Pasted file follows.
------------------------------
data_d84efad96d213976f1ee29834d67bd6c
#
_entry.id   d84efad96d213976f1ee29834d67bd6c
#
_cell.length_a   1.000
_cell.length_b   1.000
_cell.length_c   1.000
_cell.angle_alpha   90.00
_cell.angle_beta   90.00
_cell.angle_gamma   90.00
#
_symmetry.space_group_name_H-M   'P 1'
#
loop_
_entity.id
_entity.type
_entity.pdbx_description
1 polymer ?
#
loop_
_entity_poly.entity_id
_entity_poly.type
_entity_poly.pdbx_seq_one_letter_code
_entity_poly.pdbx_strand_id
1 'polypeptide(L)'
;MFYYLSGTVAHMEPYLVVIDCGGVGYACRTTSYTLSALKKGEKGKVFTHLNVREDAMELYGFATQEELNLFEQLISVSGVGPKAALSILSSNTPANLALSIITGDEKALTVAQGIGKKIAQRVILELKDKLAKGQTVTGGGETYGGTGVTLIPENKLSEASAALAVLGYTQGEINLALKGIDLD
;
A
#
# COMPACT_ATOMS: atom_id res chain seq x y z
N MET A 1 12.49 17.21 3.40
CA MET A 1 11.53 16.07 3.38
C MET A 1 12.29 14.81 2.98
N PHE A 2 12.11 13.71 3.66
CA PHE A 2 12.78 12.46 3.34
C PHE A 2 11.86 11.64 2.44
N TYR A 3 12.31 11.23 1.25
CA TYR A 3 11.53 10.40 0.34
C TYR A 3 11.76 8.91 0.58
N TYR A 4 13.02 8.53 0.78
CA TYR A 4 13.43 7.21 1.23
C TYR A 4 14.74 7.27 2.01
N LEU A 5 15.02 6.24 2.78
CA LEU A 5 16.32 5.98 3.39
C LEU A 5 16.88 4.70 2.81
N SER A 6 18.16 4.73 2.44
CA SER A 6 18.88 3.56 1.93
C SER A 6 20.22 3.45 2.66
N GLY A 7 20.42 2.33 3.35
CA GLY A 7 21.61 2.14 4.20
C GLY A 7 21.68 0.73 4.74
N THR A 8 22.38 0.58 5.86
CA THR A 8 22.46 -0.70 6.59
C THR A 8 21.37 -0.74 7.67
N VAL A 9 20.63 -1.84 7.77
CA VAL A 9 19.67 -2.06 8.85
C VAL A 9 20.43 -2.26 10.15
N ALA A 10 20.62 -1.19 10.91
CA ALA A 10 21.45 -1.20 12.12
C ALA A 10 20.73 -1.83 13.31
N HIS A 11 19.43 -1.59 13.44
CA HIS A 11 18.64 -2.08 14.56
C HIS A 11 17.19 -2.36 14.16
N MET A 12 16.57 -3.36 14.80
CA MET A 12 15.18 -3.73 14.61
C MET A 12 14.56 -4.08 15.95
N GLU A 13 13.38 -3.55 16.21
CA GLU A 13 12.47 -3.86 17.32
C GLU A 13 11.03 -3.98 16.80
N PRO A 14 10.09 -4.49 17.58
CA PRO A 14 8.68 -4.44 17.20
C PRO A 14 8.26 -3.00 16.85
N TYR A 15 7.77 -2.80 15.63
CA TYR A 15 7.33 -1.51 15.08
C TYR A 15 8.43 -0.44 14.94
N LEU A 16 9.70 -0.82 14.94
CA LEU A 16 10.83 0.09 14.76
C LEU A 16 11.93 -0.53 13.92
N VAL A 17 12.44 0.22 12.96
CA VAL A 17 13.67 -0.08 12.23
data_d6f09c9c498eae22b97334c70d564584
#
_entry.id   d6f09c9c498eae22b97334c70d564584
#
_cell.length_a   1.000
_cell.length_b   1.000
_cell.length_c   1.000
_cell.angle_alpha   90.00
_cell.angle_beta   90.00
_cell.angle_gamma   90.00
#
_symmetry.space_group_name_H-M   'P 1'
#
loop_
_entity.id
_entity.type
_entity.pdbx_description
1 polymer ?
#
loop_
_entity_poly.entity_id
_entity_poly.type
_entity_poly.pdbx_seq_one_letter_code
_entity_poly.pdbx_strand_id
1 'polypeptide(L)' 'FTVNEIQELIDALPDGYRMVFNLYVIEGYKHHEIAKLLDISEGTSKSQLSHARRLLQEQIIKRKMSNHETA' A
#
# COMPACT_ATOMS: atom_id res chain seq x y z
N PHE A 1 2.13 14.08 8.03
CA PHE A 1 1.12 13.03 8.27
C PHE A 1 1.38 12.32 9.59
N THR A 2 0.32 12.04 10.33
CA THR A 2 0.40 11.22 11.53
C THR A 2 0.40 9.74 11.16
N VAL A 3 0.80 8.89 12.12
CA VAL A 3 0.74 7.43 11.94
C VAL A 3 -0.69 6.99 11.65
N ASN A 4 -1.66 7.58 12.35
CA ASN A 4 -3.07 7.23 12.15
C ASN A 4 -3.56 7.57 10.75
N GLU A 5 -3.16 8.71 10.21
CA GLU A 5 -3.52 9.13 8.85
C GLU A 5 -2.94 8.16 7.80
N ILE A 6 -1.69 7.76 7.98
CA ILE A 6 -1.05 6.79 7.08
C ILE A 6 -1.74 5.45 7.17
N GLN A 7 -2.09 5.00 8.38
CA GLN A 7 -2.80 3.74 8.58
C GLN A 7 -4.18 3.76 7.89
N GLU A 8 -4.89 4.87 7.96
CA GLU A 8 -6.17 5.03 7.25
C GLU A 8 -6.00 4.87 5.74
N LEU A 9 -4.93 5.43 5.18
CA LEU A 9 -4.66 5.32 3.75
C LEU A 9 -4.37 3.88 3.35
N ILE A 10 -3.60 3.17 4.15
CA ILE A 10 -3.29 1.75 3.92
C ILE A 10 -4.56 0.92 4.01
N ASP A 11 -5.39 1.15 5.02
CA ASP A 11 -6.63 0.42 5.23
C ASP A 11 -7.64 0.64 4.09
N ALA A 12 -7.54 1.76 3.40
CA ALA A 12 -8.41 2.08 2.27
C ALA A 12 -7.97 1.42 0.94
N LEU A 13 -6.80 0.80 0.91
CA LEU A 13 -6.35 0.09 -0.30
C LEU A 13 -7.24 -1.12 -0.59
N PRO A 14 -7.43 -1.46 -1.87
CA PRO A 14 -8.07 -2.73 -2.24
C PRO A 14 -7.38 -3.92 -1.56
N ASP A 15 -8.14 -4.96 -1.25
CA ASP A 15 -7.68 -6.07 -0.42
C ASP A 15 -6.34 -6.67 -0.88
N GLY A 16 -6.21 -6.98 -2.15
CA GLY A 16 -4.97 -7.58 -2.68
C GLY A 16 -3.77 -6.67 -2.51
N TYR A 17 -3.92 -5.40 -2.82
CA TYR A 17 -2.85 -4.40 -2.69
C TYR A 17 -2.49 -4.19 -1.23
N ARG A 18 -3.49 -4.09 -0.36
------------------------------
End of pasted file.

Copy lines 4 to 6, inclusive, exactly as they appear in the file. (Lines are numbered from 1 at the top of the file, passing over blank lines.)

#
_cell.length_a   1.000
_cell.length_b   1.000